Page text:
As for the puzzle that punishes you for assuming it has a unique solution, I think you can create such a beast from the Capsules puzzle shown above by changing two of the givens. As you say, it’s a cute trick. But if I encountered it in the

Times, I would write a complaining letter to the puzzles editor.One-time-key cryptography relies for its security on never using the same key twice (they key is both endless and senseless), and so every possible decryption of the same length is indeed possible. It is as far as I know an unsolved problem to find an algorithm which can encrypt plaintext in such a way that two plausible decrypts exist: part of the trouble is the vagueness of “plausible”.

Actually, I recently learned from Alex Russell about a clever construct called “deniable encryption.” You can encrypt a message in such a way that, if caught by the authorities, you can “reveal” a different key than the true one, which decrypts your message to an innocuous plaintext. In essence, you’re using the non-uniqueness of the solution to hide the solution you want to keep hidden.

I don’t know if anyone has used this in practice, but it seems interesting…

I find it astonishing that deniable encryption is possible — except in the case that John Cowan mentions, with a key length equal to the length of the plaintext and ciphertext. But then again I’m amazed by almost everything that’s come out of cryptology in the past 50 years: homomorphic encryption, zero-knowledge proofs, all the way back to the original idea of public-key encryption. None of these things would be possible, if the universe had the orderly logical character I once thought it did.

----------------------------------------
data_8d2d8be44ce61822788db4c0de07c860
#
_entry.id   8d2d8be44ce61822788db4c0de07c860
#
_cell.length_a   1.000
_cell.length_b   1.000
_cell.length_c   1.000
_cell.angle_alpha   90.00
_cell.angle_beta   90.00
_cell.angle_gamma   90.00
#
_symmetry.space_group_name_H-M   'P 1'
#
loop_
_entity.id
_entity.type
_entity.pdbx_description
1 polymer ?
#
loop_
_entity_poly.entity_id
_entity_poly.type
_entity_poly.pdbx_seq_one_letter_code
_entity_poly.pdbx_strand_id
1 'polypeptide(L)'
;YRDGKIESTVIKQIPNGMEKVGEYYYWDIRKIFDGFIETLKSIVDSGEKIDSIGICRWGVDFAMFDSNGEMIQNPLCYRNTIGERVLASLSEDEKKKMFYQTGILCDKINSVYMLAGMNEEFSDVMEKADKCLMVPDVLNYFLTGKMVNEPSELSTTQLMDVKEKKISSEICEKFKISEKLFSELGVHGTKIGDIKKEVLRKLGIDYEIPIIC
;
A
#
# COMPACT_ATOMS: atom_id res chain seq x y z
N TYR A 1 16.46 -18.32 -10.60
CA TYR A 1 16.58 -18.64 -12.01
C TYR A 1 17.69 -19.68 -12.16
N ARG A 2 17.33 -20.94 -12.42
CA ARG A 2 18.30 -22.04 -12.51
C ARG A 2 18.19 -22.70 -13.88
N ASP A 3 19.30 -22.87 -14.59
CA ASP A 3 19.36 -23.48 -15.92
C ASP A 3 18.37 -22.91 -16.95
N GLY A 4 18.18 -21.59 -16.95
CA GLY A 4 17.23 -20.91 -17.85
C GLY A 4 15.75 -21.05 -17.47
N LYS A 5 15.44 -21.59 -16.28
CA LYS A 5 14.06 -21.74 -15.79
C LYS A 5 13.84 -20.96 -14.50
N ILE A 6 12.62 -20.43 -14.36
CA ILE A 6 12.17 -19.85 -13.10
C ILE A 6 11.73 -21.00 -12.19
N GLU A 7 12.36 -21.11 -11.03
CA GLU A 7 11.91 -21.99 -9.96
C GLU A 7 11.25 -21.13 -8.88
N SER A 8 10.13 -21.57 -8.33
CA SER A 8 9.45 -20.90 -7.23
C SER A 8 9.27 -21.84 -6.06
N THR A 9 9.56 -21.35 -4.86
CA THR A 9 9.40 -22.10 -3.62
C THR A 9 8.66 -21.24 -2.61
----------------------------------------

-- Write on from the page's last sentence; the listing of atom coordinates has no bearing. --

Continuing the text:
But I do still wonder about the practical safety of such schemes. When the interrogator demands the secret key and threatens you with the rubber hose, you have to consider the possibility that he too knows about deniable encryption, and may not be satisfied with an innocuous message, whether or not it’s the correct decryption. In the case of the one-time pad, where

anydecryption is possible, the interrogator can just make up his own incriminating key.Given the exact description of the puzzle

the setter would be within their rights to make a puzzle

withouta unique solution. So one can’t use the uniqueness of the solution, because that’s not a given.But of course it is always a valid approach to guess the contents of some square and the proceed until one solves the puzzle or reaches a contradiction. So you can still solve the puzzle using exactly the same steps as you would have done using the uniqueness assumption. It’s just that you don’t think

but rather

while you proceed to put exactly the same numbers in exactly the same squares.

I wonder if one could make a fun type of puzzle which didn’t have a unique solution. One could arrange matters so that